I pride myself on not getting sucked into fads, on doing my own thing rather than subscribing to particular programs such as CrossFit, Insanity, P90X, etc. However, I do confess to being influenced by the general trend toward the methodologies inherent in these types of high-intensity, functional training workouts, and I became hooked on hard-core circuits, interval training and other conditioning workouts after being introduced to them when I trained in mixed martial arts a couple of years ago. There is nothing wrong with these training methods, but my problem is that I have relied on them almost exclusively, to the exclusion of any traditional strength training.

When I refer to “strength training” in this context, I am speaking about “maximal strength” as Ross Enamait defines it in his excellent 2006 article, “Strength Training for Fighters.” As described in this piece, there are other strength attributes, many of which can be improved by metabolic circuits. But I have clearly neglected the attribute of maximal strength, which is the foundation for all other types of strength. While this is in no small part due to chronic shoulder problems that prevent me from doing heavy pushing exercises or overhead pressing of any kind – and a deadlift-induced groin strain that left me concerned about a hernia – I have allowed the pendulum to swing too far away from strength training. It is time to swing the pendulum back in the other direction.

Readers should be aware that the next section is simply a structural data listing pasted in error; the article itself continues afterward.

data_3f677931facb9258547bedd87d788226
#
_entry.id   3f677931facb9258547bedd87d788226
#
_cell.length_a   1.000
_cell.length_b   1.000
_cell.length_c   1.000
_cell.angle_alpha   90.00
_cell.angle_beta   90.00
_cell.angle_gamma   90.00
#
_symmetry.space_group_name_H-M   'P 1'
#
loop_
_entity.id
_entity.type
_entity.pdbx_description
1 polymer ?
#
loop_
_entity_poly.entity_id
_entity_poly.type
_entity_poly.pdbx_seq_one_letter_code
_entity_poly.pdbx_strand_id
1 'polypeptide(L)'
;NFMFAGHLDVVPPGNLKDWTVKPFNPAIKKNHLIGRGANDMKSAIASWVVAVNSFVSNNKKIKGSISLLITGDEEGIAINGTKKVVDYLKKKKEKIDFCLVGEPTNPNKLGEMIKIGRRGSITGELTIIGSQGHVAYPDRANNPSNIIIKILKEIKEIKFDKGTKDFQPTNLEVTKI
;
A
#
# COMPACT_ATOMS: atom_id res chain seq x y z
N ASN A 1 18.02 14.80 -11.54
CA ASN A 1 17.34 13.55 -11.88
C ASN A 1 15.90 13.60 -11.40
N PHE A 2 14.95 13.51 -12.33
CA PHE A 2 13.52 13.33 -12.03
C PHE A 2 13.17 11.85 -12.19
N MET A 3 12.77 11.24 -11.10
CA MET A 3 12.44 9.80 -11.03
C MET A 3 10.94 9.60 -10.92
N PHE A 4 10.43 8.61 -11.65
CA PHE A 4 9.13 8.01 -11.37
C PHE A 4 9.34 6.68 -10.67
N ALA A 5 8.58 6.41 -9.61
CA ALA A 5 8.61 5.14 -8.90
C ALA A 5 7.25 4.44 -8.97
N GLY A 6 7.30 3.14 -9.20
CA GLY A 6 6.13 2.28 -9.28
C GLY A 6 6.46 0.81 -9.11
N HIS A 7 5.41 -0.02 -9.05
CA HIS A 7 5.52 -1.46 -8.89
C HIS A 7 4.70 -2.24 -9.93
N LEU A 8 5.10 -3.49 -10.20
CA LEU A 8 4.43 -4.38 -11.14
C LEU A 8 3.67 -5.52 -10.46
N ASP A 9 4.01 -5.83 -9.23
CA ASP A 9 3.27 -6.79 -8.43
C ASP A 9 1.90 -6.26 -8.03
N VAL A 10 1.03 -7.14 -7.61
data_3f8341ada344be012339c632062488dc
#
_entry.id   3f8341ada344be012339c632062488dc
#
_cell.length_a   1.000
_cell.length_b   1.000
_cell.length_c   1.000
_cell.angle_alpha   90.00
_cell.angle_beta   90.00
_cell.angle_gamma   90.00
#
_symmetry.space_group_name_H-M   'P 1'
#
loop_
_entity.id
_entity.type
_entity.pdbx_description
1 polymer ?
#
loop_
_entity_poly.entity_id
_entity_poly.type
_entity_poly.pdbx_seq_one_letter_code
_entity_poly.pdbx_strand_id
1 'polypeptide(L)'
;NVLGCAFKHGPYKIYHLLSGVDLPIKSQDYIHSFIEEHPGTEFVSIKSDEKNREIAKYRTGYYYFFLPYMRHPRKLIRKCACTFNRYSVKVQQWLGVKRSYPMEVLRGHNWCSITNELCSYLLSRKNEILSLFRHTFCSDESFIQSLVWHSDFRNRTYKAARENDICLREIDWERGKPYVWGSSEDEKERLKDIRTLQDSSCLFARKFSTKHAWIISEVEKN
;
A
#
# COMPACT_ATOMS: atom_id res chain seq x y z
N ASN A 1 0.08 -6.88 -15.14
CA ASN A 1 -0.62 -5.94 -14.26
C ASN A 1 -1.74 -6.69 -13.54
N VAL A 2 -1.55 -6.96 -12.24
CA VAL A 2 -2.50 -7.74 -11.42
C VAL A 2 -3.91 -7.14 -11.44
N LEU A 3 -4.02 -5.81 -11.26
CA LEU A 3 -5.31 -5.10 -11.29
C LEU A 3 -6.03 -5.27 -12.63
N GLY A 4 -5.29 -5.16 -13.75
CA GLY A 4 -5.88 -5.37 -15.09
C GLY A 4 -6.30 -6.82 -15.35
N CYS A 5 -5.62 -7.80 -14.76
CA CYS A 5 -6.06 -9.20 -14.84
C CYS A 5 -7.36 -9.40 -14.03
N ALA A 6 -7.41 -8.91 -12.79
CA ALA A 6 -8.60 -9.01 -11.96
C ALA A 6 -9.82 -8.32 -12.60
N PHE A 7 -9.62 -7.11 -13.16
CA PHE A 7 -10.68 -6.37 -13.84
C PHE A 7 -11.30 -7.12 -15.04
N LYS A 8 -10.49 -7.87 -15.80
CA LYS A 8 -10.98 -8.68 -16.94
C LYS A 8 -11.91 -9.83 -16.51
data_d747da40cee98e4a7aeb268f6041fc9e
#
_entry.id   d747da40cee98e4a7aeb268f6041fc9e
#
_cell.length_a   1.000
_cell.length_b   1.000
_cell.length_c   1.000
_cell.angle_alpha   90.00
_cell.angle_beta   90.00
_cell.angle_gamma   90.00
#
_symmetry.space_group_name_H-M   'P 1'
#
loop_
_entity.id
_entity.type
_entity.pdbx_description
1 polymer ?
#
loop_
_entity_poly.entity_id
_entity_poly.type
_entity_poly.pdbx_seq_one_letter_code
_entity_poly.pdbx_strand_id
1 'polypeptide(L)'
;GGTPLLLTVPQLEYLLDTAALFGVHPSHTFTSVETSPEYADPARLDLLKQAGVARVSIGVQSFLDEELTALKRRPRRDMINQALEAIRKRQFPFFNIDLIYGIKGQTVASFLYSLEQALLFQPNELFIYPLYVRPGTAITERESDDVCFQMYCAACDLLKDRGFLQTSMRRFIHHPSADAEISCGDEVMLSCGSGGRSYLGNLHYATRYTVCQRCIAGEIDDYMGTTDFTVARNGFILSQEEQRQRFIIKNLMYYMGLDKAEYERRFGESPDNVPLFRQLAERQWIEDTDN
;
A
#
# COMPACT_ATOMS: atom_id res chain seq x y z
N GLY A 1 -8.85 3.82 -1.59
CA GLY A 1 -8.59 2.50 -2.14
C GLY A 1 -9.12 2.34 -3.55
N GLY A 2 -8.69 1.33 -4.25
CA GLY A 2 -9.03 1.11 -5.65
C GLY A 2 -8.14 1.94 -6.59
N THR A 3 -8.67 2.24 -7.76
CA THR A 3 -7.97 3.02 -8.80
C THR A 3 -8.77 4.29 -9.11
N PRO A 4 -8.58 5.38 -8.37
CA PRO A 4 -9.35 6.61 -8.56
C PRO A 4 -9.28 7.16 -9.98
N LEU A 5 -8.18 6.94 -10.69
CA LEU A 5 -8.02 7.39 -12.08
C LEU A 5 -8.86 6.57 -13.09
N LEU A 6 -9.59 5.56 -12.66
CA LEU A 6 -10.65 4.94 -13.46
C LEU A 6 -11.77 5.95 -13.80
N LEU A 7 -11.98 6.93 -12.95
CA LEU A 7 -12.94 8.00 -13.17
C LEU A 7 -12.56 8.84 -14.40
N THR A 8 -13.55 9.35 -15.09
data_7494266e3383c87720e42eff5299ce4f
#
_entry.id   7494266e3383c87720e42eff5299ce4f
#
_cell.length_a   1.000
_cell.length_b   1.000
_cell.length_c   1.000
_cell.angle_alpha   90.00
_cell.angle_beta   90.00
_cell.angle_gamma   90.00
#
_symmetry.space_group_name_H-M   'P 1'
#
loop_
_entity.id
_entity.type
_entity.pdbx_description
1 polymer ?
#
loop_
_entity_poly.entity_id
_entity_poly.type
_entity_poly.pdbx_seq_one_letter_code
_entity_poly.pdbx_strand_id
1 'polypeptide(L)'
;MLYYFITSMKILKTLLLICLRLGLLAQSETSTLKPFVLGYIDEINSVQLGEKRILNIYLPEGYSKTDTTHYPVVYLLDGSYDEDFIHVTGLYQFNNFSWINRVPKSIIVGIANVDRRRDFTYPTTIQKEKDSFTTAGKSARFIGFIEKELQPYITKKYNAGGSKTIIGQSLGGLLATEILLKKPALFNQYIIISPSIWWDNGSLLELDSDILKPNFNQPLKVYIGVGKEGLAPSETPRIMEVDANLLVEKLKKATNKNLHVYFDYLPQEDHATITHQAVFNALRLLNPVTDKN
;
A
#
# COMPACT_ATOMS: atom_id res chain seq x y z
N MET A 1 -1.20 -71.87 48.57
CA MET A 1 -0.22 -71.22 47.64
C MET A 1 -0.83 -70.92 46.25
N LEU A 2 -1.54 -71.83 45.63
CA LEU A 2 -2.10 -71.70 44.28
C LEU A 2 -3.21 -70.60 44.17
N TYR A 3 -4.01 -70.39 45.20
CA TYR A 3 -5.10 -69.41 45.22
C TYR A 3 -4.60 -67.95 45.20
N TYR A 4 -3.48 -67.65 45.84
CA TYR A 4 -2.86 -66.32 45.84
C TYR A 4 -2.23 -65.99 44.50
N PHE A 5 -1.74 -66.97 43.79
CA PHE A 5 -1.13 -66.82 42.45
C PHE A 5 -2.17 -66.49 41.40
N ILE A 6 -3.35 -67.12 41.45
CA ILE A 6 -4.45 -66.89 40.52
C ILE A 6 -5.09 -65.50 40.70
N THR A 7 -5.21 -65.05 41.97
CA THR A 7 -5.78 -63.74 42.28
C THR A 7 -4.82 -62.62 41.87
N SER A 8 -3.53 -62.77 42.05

BJJ is my primary focus, and I try to make class three times per week. The gym is just cross-training for me, maybe two sessions per week. Those sessions will now be focused on maximal strength training. If I can squeeze in a third gym session, it will be metabolic. If I am preparing for competition, I will shift the mix back toward metabolic conditioning. But the rest of the time, BJJ sparring itself should provide enough conditioning.

It is all about goals. Swimmers, runners, and people focused on general fitness might do fine sticking with circuits. But right now I feel the need to improve maximal strength, and it is strength that can help my BJJ and prevent injury. And I’m not afraid to admit that there’s an element of vanity too – I wouldn’t mind spending some time putting on a little more lean muscle mass.